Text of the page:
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Squint-eyed Southerner

Location(s): Dunland, Bree, the Shire

Race/Species: Man

Type/Kind: Men of Shadow

Title(s): Saruman's agent in Bree

Dates: 3019 III

Description:
... one of Saruman's most trusted servants (yet a ruffianly fellow, an outlaw driven from Dunland, where many said that he had Orc-blood) had returned from the borders of the Shire, where he had been negotiating for the purpose of "leaf" and other supplies. ... This man was now on his way back to continue the business, and to arrange for the transport of many goods.... He had orders also to get into the Shire if possible and learn if there had been any departures of persons well-known recently. He was well supplied with maps, lists of names, and notes concerning the Shire.

This Dunlending was overtaken by several of the Black Riders as they approached the Tharbad crossing. In an extremity of terror he was haled to the Witch-king and questioned. He saved his life by betraying Saruman. ...

The Witch-king ... saw ... that Bree ... would be an important point, at least for information. He put therefore the Shadow of Fear on the Dunlending, and sent him on to Bree as an agent. He was the squint-eyed southerner at the Inn.

Unfinished Tales, Part 3, Ch 4, The Hunt for the Ring: Other Versions of the Story

'And there are some folk in Bree who are not to be trusted,' [Aragorn] went on. 'Bill Ferny, for instance. He has an evil name in the Bree-land, and queer folk call at his house. ... He was very close with one of the Southern strangers.... Not all of those Southerners mean well; and as for Ferny, he would sell anything to anybody; or make mischief for amusement.'

The Fellowship of the Ring, LoTR Book 1, Ch 10, Strider

The Men and Dwarves were mostly talking of distant events and telling news of a kind that was becoming only too familiar. There was trouble away in the South, and it seemed that the Men who had come up the Greenway were on the move, looking for lands where they could find some peace. The Bree-folk were sympathetic, but plainly not very ready to take a large number of strangers into their little land. One of the travellers, a squint-eyed ill-favoured fellow, was foretelling that more and more people would be coming north in the near future. 'If room isn't found for them, they'll find it for themselves. They've a right to live, same as other folk,' he said loudly. The local inhabitants did not look pleased at the prospect.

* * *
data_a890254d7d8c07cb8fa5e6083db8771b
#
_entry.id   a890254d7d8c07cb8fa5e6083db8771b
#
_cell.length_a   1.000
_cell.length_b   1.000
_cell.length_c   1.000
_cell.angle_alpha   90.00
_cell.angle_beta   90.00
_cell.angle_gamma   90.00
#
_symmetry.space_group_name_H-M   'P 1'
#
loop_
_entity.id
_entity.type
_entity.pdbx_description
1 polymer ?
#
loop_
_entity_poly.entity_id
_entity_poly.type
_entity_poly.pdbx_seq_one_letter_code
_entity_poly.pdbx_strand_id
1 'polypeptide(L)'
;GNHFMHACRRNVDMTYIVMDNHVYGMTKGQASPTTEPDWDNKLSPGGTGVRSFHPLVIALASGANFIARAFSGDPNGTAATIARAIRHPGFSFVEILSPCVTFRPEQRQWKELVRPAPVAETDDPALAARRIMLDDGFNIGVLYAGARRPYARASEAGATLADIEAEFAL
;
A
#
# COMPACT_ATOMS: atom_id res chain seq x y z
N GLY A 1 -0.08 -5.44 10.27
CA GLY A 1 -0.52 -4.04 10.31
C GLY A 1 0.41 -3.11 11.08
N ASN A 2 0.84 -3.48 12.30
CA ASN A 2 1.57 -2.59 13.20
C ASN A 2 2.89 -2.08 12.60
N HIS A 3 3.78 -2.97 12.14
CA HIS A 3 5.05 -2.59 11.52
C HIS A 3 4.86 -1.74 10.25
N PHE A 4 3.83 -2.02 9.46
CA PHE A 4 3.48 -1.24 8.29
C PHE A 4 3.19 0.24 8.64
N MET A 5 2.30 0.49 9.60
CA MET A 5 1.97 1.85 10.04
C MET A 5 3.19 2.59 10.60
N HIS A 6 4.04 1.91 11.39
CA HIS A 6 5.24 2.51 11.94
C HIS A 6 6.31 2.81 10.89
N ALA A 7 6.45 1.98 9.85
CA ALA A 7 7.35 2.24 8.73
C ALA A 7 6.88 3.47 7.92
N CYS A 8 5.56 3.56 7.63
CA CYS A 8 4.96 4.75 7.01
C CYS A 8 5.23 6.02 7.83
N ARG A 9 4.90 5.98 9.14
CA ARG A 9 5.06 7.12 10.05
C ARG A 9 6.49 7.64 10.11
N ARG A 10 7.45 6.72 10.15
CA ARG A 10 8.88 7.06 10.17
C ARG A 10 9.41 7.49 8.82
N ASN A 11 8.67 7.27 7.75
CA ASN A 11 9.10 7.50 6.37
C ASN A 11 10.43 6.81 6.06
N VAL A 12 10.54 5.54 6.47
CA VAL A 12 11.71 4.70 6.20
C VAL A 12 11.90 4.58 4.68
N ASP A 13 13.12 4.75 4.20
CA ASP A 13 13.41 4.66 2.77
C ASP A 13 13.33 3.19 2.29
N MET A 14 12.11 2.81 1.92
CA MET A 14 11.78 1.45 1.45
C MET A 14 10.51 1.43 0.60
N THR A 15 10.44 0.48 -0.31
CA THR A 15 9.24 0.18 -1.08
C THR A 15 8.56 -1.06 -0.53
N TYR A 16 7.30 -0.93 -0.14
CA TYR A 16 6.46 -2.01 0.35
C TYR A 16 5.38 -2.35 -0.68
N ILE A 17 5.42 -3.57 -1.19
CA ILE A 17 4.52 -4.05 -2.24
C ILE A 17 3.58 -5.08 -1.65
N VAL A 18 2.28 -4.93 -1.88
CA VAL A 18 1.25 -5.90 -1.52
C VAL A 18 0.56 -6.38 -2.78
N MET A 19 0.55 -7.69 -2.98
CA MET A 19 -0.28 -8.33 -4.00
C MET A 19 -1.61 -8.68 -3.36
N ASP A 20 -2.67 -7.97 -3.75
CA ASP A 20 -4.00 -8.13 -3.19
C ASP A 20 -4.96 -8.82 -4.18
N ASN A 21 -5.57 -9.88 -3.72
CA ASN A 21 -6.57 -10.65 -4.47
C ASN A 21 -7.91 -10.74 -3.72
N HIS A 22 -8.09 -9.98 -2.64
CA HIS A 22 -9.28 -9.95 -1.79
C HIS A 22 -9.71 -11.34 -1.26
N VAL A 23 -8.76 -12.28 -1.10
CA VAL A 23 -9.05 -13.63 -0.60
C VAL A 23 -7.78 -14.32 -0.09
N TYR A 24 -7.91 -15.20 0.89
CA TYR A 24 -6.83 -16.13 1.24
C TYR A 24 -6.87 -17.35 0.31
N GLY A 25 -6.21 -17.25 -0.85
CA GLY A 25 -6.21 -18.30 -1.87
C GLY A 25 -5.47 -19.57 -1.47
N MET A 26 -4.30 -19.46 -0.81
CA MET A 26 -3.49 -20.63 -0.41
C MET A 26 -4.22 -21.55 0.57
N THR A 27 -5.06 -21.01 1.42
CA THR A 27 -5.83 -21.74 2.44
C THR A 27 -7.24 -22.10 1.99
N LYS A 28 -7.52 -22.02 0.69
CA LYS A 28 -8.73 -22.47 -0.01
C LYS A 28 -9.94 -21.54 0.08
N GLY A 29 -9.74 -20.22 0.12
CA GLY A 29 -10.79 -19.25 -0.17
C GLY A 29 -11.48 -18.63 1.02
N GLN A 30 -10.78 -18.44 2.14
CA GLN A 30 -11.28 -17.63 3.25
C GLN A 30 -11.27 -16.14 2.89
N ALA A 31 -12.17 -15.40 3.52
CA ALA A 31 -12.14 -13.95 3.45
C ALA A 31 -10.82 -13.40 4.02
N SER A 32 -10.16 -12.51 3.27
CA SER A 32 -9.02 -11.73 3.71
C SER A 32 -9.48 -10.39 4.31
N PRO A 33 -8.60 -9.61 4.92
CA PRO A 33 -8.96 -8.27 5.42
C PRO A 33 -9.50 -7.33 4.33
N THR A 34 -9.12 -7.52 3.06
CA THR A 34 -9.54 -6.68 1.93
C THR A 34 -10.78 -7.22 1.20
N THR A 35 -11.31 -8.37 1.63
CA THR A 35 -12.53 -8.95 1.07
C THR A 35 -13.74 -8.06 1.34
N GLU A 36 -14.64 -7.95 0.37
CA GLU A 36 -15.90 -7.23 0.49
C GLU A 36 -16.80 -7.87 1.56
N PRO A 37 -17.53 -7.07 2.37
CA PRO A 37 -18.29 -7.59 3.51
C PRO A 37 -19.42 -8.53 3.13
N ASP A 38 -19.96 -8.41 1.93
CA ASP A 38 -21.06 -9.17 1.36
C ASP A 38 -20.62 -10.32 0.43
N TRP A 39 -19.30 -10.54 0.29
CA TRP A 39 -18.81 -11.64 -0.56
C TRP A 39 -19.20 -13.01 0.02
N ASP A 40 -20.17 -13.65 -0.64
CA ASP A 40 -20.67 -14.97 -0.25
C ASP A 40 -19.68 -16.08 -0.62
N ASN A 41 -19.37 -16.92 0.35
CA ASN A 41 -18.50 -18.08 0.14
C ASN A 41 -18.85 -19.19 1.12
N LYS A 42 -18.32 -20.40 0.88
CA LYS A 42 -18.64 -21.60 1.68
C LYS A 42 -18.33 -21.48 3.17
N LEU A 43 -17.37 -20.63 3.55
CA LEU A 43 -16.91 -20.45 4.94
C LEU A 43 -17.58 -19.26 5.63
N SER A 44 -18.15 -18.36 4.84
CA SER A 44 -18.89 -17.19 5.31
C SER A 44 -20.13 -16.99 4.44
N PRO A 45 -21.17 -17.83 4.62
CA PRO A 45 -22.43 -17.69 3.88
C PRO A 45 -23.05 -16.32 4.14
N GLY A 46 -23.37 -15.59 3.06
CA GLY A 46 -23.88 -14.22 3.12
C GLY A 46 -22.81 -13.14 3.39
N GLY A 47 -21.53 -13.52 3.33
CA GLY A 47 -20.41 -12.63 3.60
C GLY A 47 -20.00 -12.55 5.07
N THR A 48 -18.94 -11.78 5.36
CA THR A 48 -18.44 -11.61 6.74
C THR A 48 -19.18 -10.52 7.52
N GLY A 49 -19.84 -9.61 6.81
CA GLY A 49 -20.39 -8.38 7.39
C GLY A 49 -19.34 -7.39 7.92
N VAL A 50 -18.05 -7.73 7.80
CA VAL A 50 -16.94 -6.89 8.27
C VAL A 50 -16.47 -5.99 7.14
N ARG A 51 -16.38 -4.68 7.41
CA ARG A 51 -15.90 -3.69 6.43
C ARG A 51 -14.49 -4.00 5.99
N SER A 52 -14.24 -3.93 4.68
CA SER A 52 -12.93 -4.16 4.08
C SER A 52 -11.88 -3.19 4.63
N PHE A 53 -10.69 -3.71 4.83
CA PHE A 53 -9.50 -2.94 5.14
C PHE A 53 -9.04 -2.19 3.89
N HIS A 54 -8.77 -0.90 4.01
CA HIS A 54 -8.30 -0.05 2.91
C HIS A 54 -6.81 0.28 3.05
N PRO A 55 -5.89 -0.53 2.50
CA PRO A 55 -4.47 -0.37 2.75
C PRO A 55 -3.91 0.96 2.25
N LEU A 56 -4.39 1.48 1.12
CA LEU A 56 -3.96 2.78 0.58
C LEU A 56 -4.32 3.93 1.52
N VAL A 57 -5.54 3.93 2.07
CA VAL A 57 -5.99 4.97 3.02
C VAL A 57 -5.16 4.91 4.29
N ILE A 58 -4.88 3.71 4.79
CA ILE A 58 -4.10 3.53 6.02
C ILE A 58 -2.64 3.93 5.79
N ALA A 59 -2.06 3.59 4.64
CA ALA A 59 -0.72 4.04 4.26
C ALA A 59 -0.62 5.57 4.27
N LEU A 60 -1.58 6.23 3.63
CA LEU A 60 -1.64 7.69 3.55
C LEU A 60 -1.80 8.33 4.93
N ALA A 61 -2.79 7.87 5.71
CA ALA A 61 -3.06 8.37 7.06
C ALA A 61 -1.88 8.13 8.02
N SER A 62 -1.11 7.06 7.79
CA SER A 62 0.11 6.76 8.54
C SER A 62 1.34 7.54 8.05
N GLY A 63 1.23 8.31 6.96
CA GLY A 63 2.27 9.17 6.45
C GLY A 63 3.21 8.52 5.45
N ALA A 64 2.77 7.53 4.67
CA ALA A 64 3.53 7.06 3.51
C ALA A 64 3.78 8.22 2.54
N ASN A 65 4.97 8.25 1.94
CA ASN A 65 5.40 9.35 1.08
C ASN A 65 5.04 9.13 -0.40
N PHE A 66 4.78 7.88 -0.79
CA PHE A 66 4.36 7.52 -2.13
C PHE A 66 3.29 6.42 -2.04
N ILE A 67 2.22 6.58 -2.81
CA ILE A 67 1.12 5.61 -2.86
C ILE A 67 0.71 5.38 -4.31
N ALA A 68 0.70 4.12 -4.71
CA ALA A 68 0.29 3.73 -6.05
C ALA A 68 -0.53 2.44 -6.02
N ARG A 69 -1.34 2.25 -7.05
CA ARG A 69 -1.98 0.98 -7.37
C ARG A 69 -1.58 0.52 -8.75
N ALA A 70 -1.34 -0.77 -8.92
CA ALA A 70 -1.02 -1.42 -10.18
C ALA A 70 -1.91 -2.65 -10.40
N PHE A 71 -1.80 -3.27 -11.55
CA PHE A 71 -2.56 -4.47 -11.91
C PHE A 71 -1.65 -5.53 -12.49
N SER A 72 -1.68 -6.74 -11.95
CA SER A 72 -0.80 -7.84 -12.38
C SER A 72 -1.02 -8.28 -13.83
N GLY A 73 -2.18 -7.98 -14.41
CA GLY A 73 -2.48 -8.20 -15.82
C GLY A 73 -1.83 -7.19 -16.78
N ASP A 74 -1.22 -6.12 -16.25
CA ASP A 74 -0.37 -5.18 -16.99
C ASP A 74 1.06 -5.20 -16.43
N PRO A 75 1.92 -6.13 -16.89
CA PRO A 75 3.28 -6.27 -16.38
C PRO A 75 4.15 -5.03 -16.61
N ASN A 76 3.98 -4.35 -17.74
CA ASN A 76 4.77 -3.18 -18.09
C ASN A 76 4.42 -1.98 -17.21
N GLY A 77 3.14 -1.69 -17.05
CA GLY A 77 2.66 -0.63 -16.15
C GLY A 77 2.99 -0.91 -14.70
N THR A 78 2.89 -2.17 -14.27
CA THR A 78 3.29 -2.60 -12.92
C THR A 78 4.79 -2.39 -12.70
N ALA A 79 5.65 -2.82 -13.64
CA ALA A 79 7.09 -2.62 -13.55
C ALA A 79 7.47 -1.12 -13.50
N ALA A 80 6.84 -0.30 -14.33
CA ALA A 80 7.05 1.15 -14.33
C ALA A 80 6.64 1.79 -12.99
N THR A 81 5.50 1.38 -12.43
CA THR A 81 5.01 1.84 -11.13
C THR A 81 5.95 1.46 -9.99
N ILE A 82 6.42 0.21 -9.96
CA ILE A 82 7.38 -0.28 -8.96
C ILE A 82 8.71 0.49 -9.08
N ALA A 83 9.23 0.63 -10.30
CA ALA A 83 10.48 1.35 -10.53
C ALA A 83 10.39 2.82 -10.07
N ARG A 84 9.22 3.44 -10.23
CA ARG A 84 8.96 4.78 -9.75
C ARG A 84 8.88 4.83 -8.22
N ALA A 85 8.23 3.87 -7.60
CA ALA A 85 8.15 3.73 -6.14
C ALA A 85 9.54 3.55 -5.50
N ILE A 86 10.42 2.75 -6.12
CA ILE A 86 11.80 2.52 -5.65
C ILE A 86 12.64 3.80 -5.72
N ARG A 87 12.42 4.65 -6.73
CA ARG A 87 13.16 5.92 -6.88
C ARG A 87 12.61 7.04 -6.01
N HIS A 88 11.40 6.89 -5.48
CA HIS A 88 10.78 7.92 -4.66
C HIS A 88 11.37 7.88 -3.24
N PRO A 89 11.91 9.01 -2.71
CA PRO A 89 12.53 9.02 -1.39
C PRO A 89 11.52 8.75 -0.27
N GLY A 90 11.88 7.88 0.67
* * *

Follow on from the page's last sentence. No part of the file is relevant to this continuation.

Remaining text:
The Fellowship of the Ring, LoTR Book 1, Ch 9, At the Sign of the Prancing Pony

Presently [Bill Ferny] slipped out of the door, followed by the squint-eyed southerner: the two had been whispering together a good deal during the evening. Harry the gatekeeper also went out just behind them.

The Fellowship of the Ring, LoTR Book 1, Ch 9, At the Sign of the Prancing Pony

The southern travellers had lost several horses and blamed the innkeeper loudly, until it became known that one of their own number had also disappeared in the night, none other than Bill Ferny's squint-eyed companion. Suspicion fell on him at once.

'If you pick up with a horse-thief, and bring him to my house,' said Butterbur angrily, 'you ought to pay for all the damage yourselves and not come shouting at me. Go and ask Ferny where your handsome friend is!' But it appeared that he was nobody's friend, and nobody could recollect when he had joined their party.

The Fellowship of the Ring, LoTR Book 1, Ch 11, A Knife in the Dark

But as they drew near to the further gate, Frodo saw a dark ill-kept house behind a thick hedge.... In one of the windows he caught a glimpse of a sallow face with sly, slanting eyes; but it vanished at once.

'So that's where that southerner is hiding!' he thought. 'He looks more than half like a goblin.'

Over the hedge [Bill Ferny] was staring boldly.

The Fellowship of the Ring, LoTR Book 1, Ch 11, A Knife in the Dark

[Said Merry,] 'All Saruman's people were marching away. ... Most of them were ordinary men.... But there were some others that were horrible: man-high, but with goblin-faces, sallow, leering, squint-eyed. Do you know, they reminded me at once of that Southerner at Bree: only he was not so obviously orc-like as most of these were.'

'I thought of him too,' said Aragorn. 'We had many of these half-orcs to deal with at Helm's Deep. It seems plain now that that Southerner was a spy of Saruman's; but whether he was working with the Black Riders, or for Saruman alone, I do not know. It is difficult with these evil folk to know when they are in league, and when they are cheating one another.'

The Two Towers, LoTR Book 3, Ch 9, Flotsam and Jetsam

Contributors:
Elena Tiriel 23Oct05, 5Nov05, 24Nov05

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